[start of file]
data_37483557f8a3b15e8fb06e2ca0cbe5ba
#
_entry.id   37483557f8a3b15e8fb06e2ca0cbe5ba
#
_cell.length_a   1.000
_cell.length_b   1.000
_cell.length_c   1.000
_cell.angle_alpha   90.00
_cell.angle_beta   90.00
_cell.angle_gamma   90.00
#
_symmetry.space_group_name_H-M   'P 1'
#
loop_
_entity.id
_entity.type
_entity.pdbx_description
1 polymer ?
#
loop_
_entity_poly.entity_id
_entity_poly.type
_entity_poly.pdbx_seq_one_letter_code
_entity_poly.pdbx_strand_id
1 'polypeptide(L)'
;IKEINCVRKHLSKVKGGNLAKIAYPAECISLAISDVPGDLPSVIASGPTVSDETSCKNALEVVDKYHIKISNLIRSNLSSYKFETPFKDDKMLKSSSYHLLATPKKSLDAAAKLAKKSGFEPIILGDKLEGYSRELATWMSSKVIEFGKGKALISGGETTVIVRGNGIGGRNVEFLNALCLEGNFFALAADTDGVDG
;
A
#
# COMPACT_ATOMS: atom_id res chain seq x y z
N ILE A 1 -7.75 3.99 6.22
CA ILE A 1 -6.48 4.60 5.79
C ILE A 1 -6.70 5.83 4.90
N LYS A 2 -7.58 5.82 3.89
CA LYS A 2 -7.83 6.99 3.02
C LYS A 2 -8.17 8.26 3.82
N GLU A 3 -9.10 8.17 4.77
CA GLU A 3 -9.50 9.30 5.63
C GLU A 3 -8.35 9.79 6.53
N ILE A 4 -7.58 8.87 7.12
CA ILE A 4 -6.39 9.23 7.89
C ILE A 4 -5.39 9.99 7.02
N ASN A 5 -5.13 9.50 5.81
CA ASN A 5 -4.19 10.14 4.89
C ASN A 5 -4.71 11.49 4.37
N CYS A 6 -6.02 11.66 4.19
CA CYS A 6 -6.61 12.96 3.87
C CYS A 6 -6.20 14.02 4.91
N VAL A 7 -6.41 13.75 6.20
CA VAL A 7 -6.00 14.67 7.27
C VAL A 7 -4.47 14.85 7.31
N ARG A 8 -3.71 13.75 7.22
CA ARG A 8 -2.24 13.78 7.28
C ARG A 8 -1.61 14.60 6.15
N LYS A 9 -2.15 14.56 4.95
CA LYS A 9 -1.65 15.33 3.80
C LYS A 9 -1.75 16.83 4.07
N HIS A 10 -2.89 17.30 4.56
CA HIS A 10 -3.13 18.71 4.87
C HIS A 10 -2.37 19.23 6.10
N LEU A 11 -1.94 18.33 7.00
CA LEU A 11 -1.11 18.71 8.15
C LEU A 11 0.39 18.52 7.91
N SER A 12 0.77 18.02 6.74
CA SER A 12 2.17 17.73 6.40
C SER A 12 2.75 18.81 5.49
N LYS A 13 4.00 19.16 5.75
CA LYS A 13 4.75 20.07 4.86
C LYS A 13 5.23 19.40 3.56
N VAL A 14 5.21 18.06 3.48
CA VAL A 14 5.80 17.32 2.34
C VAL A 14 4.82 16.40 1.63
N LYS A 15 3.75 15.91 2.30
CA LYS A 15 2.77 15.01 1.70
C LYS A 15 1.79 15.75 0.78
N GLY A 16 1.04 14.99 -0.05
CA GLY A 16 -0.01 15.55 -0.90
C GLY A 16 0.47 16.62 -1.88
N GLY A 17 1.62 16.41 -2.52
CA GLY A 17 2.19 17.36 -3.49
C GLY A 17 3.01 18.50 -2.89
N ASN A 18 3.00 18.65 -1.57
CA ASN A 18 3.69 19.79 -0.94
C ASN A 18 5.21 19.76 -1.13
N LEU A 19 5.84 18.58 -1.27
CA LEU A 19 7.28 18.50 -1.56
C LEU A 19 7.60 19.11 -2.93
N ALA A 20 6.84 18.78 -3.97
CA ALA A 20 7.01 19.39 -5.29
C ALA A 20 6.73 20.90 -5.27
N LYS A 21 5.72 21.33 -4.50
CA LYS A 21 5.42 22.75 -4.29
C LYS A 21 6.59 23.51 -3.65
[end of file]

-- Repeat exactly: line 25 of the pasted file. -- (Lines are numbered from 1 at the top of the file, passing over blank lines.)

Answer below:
1 'polypeptide(L)'